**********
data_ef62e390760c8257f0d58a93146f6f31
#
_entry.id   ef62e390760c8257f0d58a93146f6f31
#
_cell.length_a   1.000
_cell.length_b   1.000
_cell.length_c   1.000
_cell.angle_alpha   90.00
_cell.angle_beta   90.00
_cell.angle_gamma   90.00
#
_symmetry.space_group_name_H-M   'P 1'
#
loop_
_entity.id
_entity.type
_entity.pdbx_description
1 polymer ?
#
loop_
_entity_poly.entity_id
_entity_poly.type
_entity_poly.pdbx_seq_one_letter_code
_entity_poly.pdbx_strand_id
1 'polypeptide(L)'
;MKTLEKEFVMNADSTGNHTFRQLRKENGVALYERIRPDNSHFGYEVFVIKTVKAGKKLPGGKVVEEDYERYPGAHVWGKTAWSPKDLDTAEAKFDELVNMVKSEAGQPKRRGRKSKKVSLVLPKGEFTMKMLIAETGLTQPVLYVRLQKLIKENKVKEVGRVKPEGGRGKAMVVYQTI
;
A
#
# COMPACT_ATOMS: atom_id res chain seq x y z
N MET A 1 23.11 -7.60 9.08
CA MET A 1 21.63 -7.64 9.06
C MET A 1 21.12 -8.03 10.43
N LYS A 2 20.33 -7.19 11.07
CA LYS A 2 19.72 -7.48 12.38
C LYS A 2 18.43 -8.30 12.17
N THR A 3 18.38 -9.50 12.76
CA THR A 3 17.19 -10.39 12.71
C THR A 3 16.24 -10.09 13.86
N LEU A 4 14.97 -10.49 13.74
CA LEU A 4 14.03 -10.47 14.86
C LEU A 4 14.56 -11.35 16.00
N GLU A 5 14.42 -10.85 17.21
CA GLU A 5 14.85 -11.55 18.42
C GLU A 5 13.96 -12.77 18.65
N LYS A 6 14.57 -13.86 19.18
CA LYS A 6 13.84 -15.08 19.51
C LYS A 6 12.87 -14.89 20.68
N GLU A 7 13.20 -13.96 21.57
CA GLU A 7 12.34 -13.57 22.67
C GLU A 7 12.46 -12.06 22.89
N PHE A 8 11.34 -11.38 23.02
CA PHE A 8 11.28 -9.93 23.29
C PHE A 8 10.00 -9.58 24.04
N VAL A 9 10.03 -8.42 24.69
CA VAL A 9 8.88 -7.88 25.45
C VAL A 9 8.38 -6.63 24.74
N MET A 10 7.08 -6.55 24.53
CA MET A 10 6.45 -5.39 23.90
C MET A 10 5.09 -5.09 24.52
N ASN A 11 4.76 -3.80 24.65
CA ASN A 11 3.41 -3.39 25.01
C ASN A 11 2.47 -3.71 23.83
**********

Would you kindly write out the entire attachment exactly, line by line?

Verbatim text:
data_ef62e390760c8257f0d58a93146f6f31
#
_entry.id   ef62e390760c8257f0d58a93146f6f31
#
_cell.length_a   1.000
_cell.length_b   1.000
_cell.length_c   1.000
_cell.angle_alpha   90.00
_cell.angle_beta   90.00
_cell.angle_gamma   90.00
#
_symmetry.space_group_name_H-M   'P 1'
#
loop_
_entity.id
_entity.type
_entity.pdbx_description
1 polymer ?
#
loop_
_entity_poly.entity_id
_entity_poly.type
_entity_poly.pdbx_seq_one_letter_code
_entity_poly.pdbx_strand_id
1 'polypeptide(L)'
;MKTLEKEFVMNADSTGNHTFRQLRKENGVALYERIRPDNSHFGYEVFVIKTVKAGKKLPGGKVVEEDYERYPGAHVWGKTAWSPKDLDTAEAKFDELVNMVKSEAGQPKRRGRKSKKVSLVLPKGEFTMKMLIAETGLTQPVLYVRLQKLIKENKVKEVGRVKPEGGRGKAMVVYQTI
;
A
#
# COMPACT_ATOMS: atom_id res chain seq x y z
N MET A 1 23.11 -7.60 9.08
CA MET A 1 21.63 -7.64 9.06
C MET A 1 21.12 -8.03 10.43
N LYS A 2 20.33 -7.19 11.07
CA LYS A 2 19.72 -7.48 12.38
C LYS A 2 18.43 -8.30 12.17
N THR A 3 18.38 -9.50 12.76
CA THR A 3 17.19 -10.39 12.71
C THR A 3 16.24 -10.09 13.86
N LEU A 4 14.97 -10.49 13.74
CA LEU A 4 14.03 -10.47 14.86
C LEU A 4 14.56 -11.35 16.00
N GLU A 5 14.42 -10.85 17.21
CA GLU A 5 14.85 -11.55 18.42
C GLU A 5 13.96 -12.77 18.65
N LYS A 6 14.57 -13.86 19.18
CA LYS A 6 13.84 -15.08 19.51
C LYS A 6 12.87 -14.89 20.68
N GLU A 7 13.20 -13.96 21.57
CA GLU A 7 12.34 -13.57 22.67
C GLU A 7 12.46 -12.06 22.89
N PHE A 8 11.34 -11.38 23.02
CA PHE A 8 11.28 -9.93 23.29
C PHE A 8 10.00 -9.58 24.04
N VAL A 9 10.03 -8.42 24.69
CA VAL A 9 8.88 -7.88 25.45
C VAL A 9 8.38 -6.63 24.74
N MET A 10 7.08 -6.55 24.53
CA MET A 10 6.45 -5.39 23.90
C MET A 10 5.09 -5.09 24.52
N ASN A 11 4.76 -3.80 24.65
CA ASN A 11 3.41 -3.39 25.01
C ASN A 11 2.47 -3.71 23.83